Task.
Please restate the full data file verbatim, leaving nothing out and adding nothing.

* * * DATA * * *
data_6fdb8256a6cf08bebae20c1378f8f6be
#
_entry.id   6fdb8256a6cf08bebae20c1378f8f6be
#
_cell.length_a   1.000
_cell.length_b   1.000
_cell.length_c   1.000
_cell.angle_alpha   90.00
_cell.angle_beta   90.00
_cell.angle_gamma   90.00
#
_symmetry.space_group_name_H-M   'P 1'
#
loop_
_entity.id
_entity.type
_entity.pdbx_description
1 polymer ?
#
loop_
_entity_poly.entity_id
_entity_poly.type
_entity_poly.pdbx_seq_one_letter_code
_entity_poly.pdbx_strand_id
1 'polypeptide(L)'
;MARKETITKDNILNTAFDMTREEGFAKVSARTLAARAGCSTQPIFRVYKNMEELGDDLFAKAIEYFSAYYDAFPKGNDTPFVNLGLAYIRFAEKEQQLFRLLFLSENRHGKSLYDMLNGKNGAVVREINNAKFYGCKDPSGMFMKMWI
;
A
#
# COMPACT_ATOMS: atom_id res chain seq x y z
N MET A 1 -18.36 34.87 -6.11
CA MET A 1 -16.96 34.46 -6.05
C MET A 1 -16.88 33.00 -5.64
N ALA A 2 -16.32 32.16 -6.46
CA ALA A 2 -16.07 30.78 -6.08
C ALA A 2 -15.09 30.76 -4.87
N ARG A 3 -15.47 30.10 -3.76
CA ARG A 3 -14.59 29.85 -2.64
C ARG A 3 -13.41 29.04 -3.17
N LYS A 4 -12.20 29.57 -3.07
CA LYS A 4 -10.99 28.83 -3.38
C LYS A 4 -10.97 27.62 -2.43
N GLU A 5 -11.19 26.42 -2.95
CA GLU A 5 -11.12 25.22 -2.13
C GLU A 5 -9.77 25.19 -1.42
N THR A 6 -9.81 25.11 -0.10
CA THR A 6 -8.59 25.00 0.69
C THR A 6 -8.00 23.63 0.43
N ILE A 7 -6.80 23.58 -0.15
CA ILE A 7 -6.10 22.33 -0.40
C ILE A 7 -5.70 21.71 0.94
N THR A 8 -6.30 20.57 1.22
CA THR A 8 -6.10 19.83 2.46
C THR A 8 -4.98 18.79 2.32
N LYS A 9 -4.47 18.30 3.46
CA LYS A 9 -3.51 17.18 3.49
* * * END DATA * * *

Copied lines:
data_6fdb8256a6cf08bebae20c1378f8f6be
#
_entry.id   6fdb8256a6cf08bebae20c1378f8f6be
#
_cell.length_a   1.000
_cell.length_b   1.000
_cell.length_c   1.000
_cell.angle_alpha   90.00
_cell.angle_beta   90.00
_cell.angle_gamma   90.00
#
_symmetry.space_group_name_H-M   'P 1'
#
loop_
_entity.id
_entity.type
_entity.pdbx_description
1 polymer ?
#
loop_
_entity_poly.entity_id
_entity_poly.type
_entity_poly.pdbx_seq_one_letter_code
_entity_poly.pdbx_strand_id
1 'polypeptide(L)'
;MARKETITKDNILNTAFDMTREEGFAKVSARTLAARAGCSTQPIFRVYKNMEELGDDLFAKAIEYFSAYYDAFPKGNDTPFVNLGLAYIRFAEKEQQLFRLLFLSENRHGKSLYDMLNGKNGAVVREINNAKFYGCKDPSGMFMKMWI
;
A
#
# COMPACT_ATOMS: atom_id res chain seq x y z
N MET A 1 -18.36 34.87 -6.11
CA MET A 1 -16.96 34.46 -6.05
C MET A 1 -16.88 33.00 -5.64
N ALA A 2 -16.32 32.16 -6.46
CA ALA A 2 -16.07 30.78 -6.08
C ALA A 2 -15.09 30.76 -4.87
N ARG A 3 -15.47 30.10 -3.76
CA ARG A 3 -14.59 29.85 -2.64
C ARG A 3 -13.41 29.04 -3.17
N LYS A 4 -12.20 29.57 -3.07
CA LYS A 4 -10.99 28.83 -3.38
C LYS A 4 -10.97 27.62 -2.43
N GLU A 5 -11.19 26.42 -2.95
CA GLU A 5 -11.12 25.22 -2.13
C GLU A 5 -9.77 25.19 -1.42
N THR A 6 -9.81 25.11 -0.10
CA THR A 6 -8.59 25.00 0.69
C THR A 6 -8.00 23.63 0.43
N ILE A 7 -6.80 23.58 -0.15
CA ILE A 7 -6.10 22.33 -0.40
C ILE A 7 -5.70 21.71 0.94
N THR A 8 -6.30 20.57 1.22
CA THR A 8 -6.10 19.83 2.46
C THR A 8 -4.98 18.79 2.32
N LYS A 9 -4.47 18.30 3.46
CA LYS A 9 -3.51 17.18 3.49